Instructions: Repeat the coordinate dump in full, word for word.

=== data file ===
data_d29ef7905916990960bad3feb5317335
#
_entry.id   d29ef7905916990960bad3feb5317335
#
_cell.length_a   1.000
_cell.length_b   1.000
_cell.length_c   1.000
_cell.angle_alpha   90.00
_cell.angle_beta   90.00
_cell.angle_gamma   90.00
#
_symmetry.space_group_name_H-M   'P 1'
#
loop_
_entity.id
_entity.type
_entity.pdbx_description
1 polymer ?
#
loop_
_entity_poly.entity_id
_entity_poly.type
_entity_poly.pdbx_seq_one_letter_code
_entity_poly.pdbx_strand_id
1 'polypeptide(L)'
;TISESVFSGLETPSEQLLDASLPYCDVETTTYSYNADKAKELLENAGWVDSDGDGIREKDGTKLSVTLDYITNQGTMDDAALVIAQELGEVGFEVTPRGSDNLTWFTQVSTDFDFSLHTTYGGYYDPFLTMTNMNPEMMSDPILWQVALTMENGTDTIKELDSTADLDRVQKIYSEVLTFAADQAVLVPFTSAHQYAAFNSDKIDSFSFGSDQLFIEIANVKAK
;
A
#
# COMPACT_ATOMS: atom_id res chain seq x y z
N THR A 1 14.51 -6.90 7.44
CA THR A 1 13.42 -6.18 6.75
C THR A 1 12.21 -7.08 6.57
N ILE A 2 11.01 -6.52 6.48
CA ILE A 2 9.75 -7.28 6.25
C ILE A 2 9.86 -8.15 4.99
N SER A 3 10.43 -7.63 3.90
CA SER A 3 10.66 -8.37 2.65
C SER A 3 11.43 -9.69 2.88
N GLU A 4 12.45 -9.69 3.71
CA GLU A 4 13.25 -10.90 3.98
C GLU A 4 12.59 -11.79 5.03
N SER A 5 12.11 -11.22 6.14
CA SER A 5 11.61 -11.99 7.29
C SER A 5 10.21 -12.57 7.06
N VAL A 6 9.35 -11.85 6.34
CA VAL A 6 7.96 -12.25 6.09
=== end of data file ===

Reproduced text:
data_d29ef7905916990960bad3feb5317335
#
_entry.id   d29ef7905916990960bad3feb5317335
#
_cell.length_a   1.000
_cell.length_b   1.000
_cell.length_c   1.000
_cell.angle_alpha   90.00
_cell.angle_beta   90.00
_cell.angle_gamma   90.00
#
_symmetry.space_group_name_H-M   'P 1'
#
loop_
_entity.id
_entity.type
_entity.pdbx_description
1 polymer ?
#
loop_
_entity_poly.entity_id
_entity_poly.type
_entity_poly.pdbx_seq_one_letter_code
_entity_poly.pdbx_strand_id
1 'polypeptide(L)'
;TISESVFSGLETPSEQLLDASLPYCDVETTTYSYNADKAKELLENAGWVDSDGDGIREKDGTKLSVTLDYITNQGTMDDAALVIAQELGEVGFEVTPRGSDNLTWFTQVSTDFDFSLHTTYGGYYDPFLTMTNMNPEMMSDPILWQVALTMENGTDTIKELDSTADLDRVQKIYSEVLTFAADQAVLVPFTSAHQYAAFNSDKIDSFSFGSDQLFIEIANVKAK
;
A
#
# COMPACT_ATOMS: atom_id res chain seq x y z
N THR A 1 14.51 -6.90 7.44
CA THR A 1 13.42 -6.18 6.75
C THR A 1 12.21 -7.08 6.57
N ILE A 2 11.01 -6.52 6.48
CA ILE A 2 9.75 -7.28 6.25
C ILE A 2 9.86 -8.15 4.99
N SER A 3 10.43 -7.63 3.90
CA SER A 3 10.66 -8.37 2.65
C SER A 3 11.43 -9.69 2.88
N GLU A 4 12.45 -9.69 3.71
CA GLU A 4 13.25 -10.90 3.98
C GLU A 4 12.59 -11.79 5.03
N SER A 5 12.11 -11.22 6.14
CA SER A 5 11.61 -11.99 7.29
C SER A 5 10.21 -12.57 7.06
N VAL A 6 9.35 -11.85 6.34
CA VAL A 6 7.96 -12.25 6.09